Poem of the Week | January 04, 2011
Danielle Cadena Deulen: "Corrida de Toros"
This week we are proud to feature“Corrida de Toros” by Danielle Cadena Deulen, a poem from our current issue, TMR 33:3. Danielle Cadena Deulen is a poet and essayist. Her first collection of poems, Lovely Asunder, won the Miller Williams Arkansas Poetry Prize and will be published by the University of Arkansas Press in 2011. Her first collection of essays, The Riots, recently won the AWP Prize in Creative Nonfiction and will be published by the University of Georgia Press. Formerly, she was a Jay C. and Ruth Halls Poetry Fellow at the Wisconsin Institute for Creative Writing at the University of Wisconsin-Madison. She received her MFA in creative writing from George Mason University and currently lives in Salt Lake City, where she is a PhD candidate in English at the University of Utah.
Author’s Note: “When writing, I always begin with the constraint of a big idea — then stray. So my poems are deviant. Three published here (‘Corrida de Toros,’ ‘Fig’ and ‘I Want You Dangerously’) are included in the collection that will debut this winter, my intent for which was to examine the trope of the fruit in Western literature — its literal forms, mythos and psychosexual connotations. That’s what Imeant to write. You see here how the poems got pushy, and I ended up with a bullfight, a war in Tibet and a hurricane. The other three (‘After the Twentieth Century,’ ‘Lacan at the Carousel’ and ‘Revolution’) are part of a new poetry collection I’m working on — an assay of the theoretical and social evolution of psychology. That’s the big idea, anyway, though I’ll likely compose the poems through digression.”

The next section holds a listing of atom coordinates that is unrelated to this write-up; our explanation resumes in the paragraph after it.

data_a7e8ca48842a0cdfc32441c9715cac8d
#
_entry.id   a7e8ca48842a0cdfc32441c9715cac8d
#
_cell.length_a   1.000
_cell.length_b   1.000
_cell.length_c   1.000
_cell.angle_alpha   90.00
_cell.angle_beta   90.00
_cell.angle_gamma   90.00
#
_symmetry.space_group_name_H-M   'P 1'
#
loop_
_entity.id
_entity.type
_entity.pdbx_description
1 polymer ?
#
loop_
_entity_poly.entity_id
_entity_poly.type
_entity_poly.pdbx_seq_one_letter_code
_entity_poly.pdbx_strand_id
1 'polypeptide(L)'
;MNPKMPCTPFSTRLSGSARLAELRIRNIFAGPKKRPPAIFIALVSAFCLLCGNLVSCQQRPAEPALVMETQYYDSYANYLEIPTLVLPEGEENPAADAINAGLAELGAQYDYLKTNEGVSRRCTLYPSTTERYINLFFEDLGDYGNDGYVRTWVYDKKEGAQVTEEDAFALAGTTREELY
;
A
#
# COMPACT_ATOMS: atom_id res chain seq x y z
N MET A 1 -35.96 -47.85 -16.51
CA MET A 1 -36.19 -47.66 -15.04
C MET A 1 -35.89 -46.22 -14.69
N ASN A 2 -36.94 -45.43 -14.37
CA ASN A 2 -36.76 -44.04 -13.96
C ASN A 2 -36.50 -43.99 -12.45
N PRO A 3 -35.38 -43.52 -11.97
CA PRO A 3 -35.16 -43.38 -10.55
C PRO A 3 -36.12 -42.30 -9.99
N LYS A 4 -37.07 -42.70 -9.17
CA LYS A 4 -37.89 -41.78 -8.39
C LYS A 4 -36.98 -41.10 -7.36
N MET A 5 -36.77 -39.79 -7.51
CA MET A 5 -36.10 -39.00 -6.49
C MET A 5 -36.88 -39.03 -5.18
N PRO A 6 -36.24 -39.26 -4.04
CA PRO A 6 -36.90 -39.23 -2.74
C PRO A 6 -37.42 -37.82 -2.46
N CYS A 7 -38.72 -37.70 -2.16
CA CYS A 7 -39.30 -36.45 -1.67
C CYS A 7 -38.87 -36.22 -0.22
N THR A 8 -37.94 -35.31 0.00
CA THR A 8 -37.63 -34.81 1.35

Corrida de Toros
From earth, each star
is a likeness of the other, which is why divination
is impossible — the constellations are not Braille, but piercings,
wounds in the neck of a bull.
Perhaps the sky is a matador’s scarlet.
Or, no — perhaps the sky is the stadium in which we sit, watching
the bull, the banderilleros stabbing his neck, the way he falters,
throws his head wildly, his yellow eyes trying to focus
on the source of pain–
The men are drinking from leather flasks of wine and the women
avert their eyes, or a few young men avert their eyes
and some young women lean toward the scene so far forward it seems
they’ll fall out of the sky
toward the earth again, where their bodies will be trampled
or swell with children. The mothers fret at this,
their fingers drawing near the frayed ends of their daughters’ hair
as if their children were fabrics they could weave
without touching. Everyone is yelling kill the bull,
except those who murmur I want to die
into their palms, into the palms of their neighbors
who turn back to their wine, or stand and begin to weep.
The bull staggers and we swarm into the arena
to drive steel points trussed with ribbon
into his crest, his throat, his knees — until the matador
drops his sword, sprawls in the dust. Night shifts around us,
mud-dark and furious — clouds like white foam in the mouth
of the sky, and we stare a long while
at the scene we rendered, trying to recall
how we arrived. Slowly, the curved horn of the moon
rises. Lament settles in the stadium tiers.
Some in the crowd begin to chant there is no balm
to assuage the mark of the body.
Others sing there is no star that leads us away from ourselves.
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